But the second point is even more important, in my eyes.
People love to point to the Michael-Jordan-perceived-slight thing, but people forget how unlikeable Jordan was. Remember his cringeworthy Hall of Fame induction speech? It was like the Greatest of All Time doing a bad impersonation of Steve Carell’s Michael Scott from The Office. Except it wasn’t an impersonation.
The thing is, manufacturing bulletin board material from every perceived slight can, in certain circumstances, turn you into a champion. But it can also turn you into a self-centered, insecure control freak who’s incapable of enjoying life on any appreciable level. And plenty of Trail Blazers fans would happily receive the former and do their best to disregard the latter, caring more about Damian Lillard the player, than Damian Lillard, the person.
This matters, by the way, outside of basketball.
Part of the reason why there is so much police brutality in America is because there are men and women who serve as police officers who don’t know how to let go of lingering resentment. It’s not that they’re evil people. It’s just that years of accumulated trauma in the line of duty can make even the most mild-mannered person a little unstable, and if that instability goes unchecked, or worse yet, becomes praised and exemplified as a part of an insular police culture, then things like this can happen:
This, by the way just happened a few days ago.
Even after Ferguson, even after the protests that swept the nation after the lack of indictment over the Eric Garner killing, even after people were aghast over the leaked image of Florida police officers literally using black faces as target practice, this woman who was wearing the badge for Seattle felt so threatened, she was taking the peaceful MLK demonstration so personally that she was ready to lash out at any threat to her authority… real or perceived.
And the truth is, I don’t know what happened prior. It’s possible that there were other demonstrators there chanting obscenities. It’s possible that seconds earlier, someone had tried to throw something at her.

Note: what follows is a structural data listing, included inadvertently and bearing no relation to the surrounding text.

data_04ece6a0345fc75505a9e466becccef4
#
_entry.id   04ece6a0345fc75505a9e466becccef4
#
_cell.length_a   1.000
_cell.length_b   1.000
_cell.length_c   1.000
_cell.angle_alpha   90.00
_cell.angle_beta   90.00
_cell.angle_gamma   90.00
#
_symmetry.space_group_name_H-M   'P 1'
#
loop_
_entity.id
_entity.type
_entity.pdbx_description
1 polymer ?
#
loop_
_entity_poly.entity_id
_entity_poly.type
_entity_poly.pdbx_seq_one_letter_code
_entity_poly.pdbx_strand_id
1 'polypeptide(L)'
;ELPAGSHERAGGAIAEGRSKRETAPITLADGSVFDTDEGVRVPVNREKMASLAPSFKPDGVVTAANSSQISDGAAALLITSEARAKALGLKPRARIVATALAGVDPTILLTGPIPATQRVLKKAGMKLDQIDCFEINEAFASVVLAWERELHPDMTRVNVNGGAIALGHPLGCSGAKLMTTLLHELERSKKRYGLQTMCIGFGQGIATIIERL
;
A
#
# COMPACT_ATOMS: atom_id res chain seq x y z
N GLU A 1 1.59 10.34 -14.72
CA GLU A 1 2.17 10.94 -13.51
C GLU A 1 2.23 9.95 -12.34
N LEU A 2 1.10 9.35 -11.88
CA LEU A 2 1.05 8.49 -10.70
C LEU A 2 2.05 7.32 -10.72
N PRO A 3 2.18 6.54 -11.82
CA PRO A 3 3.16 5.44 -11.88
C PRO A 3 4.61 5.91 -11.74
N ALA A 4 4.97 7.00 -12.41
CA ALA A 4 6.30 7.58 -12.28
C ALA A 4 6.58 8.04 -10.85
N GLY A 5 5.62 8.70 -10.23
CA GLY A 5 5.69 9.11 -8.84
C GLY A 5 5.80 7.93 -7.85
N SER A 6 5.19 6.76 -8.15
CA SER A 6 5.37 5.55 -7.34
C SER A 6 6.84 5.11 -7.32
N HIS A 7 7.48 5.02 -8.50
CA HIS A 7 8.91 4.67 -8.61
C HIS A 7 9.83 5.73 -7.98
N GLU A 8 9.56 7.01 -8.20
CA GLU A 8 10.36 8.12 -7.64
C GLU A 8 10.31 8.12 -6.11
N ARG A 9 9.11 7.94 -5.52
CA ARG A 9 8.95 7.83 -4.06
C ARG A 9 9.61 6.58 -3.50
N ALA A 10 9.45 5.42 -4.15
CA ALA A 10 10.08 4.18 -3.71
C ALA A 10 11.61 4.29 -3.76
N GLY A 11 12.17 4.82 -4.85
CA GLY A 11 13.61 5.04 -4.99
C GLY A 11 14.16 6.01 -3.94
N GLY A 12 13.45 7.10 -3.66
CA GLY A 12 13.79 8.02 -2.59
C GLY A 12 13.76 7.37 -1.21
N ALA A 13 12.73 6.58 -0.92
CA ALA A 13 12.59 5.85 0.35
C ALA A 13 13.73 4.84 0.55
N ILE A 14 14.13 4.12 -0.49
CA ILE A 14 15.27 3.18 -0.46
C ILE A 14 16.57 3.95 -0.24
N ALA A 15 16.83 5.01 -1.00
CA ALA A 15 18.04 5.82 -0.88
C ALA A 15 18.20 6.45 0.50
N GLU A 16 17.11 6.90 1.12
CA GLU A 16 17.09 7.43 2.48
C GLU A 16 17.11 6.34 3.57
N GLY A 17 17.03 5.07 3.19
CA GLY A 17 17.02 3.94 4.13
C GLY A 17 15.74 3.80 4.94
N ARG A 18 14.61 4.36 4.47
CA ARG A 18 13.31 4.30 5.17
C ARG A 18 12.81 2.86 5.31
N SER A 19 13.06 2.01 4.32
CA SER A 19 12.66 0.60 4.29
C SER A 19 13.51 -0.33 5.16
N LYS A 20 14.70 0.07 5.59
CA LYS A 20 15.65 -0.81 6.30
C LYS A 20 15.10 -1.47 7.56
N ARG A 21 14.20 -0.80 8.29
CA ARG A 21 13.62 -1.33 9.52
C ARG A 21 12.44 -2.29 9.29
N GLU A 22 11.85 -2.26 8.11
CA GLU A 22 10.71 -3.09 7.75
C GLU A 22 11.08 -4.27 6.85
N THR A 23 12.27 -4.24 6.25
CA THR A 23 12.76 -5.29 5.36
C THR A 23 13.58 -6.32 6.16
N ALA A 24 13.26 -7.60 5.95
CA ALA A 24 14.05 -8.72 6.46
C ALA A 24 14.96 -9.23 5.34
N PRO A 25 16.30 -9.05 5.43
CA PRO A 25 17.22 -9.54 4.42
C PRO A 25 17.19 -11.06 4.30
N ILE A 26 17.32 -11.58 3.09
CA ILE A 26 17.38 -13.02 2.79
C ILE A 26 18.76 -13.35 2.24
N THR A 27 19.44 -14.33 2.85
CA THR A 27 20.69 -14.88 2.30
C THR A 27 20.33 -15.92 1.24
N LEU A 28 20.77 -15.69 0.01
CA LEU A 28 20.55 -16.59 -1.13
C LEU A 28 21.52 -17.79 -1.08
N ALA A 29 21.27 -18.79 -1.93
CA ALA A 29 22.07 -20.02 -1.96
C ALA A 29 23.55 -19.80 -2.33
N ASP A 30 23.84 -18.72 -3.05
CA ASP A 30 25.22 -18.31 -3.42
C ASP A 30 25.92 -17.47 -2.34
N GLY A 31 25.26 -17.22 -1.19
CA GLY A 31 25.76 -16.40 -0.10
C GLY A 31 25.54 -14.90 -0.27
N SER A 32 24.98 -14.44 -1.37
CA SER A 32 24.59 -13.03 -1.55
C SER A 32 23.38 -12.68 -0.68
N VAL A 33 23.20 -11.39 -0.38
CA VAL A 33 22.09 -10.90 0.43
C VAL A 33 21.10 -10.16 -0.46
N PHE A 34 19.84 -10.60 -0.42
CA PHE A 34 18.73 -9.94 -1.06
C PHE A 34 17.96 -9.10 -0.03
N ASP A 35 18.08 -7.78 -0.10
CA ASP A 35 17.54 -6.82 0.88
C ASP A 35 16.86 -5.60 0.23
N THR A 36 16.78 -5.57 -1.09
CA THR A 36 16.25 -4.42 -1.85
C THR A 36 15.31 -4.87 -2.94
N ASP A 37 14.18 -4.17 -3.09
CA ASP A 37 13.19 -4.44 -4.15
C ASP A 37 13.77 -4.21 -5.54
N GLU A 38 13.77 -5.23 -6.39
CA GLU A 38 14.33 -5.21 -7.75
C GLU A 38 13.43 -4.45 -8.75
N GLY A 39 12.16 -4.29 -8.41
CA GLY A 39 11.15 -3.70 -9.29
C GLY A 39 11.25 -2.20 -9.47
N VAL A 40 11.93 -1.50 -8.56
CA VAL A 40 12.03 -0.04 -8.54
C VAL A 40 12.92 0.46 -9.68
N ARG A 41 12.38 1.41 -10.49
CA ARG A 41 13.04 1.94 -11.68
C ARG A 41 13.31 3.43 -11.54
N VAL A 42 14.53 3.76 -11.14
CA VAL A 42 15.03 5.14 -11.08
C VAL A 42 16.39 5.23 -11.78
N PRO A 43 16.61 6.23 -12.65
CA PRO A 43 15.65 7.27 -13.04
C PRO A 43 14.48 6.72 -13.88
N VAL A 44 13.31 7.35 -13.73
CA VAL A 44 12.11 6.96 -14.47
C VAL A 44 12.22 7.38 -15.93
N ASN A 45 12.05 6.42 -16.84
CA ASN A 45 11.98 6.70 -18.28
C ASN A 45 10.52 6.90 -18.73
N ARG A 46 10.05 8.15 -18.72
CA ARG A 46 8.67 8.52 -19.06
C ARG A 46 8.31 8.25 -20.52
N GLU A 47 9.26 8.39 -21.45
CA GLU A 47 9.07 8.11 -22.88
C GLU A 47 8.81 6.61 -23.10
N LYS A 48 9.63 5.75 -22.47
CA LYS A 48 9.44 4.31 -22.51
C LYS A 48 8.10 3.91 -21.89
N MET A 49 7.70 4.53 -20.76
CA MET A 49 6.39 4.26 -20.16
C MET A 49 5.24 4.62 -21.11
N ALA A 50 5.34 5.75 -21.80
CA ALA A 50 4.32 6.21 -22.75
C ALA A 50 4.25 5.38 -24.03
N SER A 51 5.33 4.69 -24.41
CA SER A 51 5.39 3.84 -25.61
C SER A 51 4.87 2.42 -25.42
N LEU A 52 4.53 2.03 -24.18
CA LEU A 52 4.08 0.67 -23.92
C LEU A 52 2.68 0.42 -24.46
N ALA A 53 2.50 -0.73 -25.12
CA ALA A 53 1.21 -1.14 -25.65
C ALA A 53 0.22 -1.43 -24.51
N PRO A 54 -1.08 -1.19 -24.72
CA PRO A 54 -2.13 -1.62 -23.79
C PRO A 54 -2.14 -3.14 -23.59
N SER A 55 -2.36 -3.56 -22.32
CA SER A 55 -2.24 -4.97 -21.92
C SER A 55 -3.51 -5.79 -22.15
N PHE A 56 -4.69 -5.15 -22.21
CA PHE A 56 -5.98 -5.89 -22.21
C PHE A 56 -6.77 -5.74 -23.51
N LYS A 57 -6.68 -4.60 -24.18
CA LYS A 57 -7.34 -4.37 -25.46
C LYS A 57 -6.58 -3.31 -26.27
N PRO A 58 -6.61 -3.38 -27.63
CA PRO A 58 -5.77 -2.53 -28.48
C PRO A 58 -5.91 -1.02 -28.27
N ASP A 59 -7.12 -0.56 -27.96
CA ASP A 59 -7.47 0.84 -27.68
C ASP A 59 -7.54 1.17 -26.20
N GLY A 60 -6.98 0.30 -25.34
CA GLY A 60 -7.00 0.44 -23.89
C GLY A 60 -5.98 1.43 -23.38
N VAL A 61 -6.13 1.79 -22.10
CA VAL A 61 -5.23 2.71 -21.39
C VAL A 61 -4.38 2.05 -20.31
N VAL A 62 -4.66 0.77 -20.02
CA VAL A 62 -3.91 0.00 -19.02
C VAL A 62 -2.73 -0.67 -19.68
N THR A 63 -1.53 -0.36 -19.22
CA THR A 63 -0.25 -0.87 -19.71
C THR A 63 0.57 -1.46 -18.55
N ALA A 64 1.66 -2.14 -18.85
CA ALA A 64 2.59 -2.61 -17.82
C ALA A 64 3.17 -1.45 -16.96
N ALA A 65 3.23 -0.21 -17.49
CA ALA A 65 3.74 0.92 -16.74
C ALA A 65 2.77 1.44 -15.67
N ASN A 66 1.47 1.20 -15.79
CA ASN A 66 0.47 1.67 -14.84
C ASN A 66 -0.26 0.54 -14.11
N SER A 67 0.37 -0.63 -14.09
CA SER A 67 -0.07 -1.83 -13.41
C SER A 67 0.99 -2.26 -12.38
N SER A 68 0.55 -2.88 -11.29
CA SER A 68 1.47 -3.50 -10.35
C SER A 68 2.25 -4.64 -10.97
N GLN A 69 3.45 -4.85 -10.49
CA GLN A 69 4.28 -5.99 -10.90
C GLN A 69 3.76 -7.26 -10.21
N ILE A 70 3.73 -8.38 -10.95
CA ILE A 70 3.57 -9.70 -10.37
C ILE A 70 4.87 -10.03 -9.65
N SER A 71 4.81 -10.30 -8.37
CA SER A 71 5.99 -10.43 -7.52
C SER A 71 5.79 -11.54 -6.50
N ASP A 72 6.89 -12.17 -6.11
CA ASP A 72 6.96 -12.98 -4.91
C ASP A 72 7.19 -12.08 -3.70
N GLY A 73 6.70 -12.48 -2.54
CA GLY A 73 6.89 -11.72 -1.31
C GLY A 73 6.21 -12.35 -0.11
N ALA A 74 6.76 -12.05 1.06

But regardless of what happened before, it’s pretty clear that her behavior in that moment was both irrational and counterproductive. The black man who she pepper-sprayed was not a criminal or a violent agitator. He was a teacher, who was one of the people who had spoken during the rally. He was on the phone with his mother, and after he ducked out of the way, as you can see in the video, the officer continued to spray the chemical irritant into the crowd in general, even though none of them were within striking distance.
These are the actions of someone who has spent a career turning perceived insults into motivation.
This is not what I want from Damian Lillard, or for anyone else.
Instead, this is what I want to see from him.
Much has been said about Lillard’s deadly step-back three, but what I love about this clip is what immediately preceded it — a killer, behind the back, crossover dribble. The crossover is a staple of NBA-level guard play because of its use of misdirection. A good crossover dribble helps to create space when the defender is expecting one thing, but the guy with the ball does something else.
If everyone is expecting a tunnel-vision scoring rampage, I’d rather see Damian Lillard do the opposite — stay clear-headed and focused enough to keep making big plays.
It’s what the old folks like to call “letting the game come to you.”
I’m not saying he shouldn’t go out and drop 50 points on the Hawks tonight… hey, if he’s got it going, and if that’s what the defense is giving him, then by all means… bomb away. But I’d rather see an efficient 30 points on 14 shots than 50 points from 40 shots. More importantly, I’d rather he score 14 points on 2-17 shooting and his team still win the game.
Winners do whatever it takes to win — not just in the moment, but in the long run. As it is in the game, so it is with life.
People are watching Damian Lillard to see how he deals with this latest setback. I hope he responds in a way that will make us all proud to be his fans, and not just in a way that will make us all keep watching.